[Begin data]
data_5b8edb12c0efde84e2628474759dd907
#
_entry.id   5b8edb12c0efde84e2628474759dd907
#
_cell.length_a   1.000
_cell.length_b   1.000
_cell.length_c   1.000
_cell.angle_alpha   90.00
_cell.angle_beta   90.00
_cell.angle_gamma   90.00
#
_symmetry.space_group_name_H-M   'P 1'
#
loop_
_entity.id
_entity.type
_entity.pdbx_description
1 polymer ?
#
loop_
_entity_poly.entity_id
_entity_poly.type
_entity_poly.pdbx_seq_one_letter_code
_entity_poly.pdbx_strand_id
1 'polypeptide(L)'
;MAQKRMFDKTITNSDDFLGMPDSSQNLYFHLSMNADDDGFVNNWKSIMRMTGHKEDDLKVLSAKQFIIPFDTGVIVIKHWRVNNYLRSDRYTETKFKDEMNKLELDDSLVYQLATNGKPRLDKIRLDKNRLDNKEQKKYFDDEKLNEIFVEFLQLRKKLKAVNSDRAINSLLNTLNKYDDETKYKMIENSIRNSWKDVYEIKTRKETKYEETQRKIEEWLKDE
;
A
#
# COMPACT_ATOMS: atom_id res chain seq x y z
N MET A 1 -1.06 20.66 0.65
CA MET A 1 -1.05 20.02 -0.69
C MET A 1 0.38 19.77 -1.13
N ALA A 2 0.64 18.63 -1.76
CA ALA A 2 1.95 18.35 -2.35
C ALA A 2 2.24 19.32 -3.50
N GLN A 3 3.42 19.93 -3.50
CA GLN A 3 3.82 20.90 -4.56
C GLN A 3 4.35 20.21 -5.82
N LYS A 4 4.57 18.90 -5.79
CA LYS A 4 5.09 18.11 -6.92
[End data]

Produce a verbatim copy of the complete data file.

data_5b8edb12c0efde84e2628474759dd907
#
_entry.id   5b8edb12c0efde84e2628474759dd907
#
_cell.length_a   1.000
_cell.length_b   1.000
_cell.length_c   1.000
_cell.angle_alpha   90.00
_cell.angle_beta   90.00
_cell.angle_gamma   90.00
#
_symmetry.space_group_name_H-M   'P 1'
#
loop_
_entity.id
_entity.type
_entity.pdbx_description
1 polymer ?
#
loop_
_entity_poly.entity_id
_entity_poly.type
_entity_poly.pdbx_seq_one_letter_code
_entity_poly.pdbx_strand_id
1 'polypeptide(L)'
;MAQKRMFDKTITNSDDFLGMPDSSQNLYFHLSMNADDDGFVNNWKSIMRMTGHKEDDLKVLSAKQFIIPFDTGVIVIKHWRVNNYLRSDRYTETKFKDEMNKLELDDSLVYQLATNGKPRLDKIRLDKNRLDNKEQKKYFDDEKLNEIFVEFLQLRKKLKAVNSDRAINSLLNTLNKYDDETKYKMIENSIRNSWKDVYEIKTRKETKYEETQRKIEEWLKDE
;
A
#
# COMPACT_ATOMS: atom_id res chain seq x y z
N MET A 1 -1.06 20.66 0.65
CA MET A 1 -1.05 20.02 -0.69
C MET A 1 0.38 19.77 -1.13
N ALA A 2 0.64 18.63 -1.76
CA ALA A 2 1.95 18.35 -2.35
C ALA A 2 2.24 19.32 -3.50
N GLN A 3 3.42 19.93 -3.50
CA GLN A 3 3.82 20.90 -4.56
C GLN A 3 4.35 20.21 -5.82
N LYS A 4 4.57 18.90 -5.79
CA LYS A 4 5.09 18.11 -6.92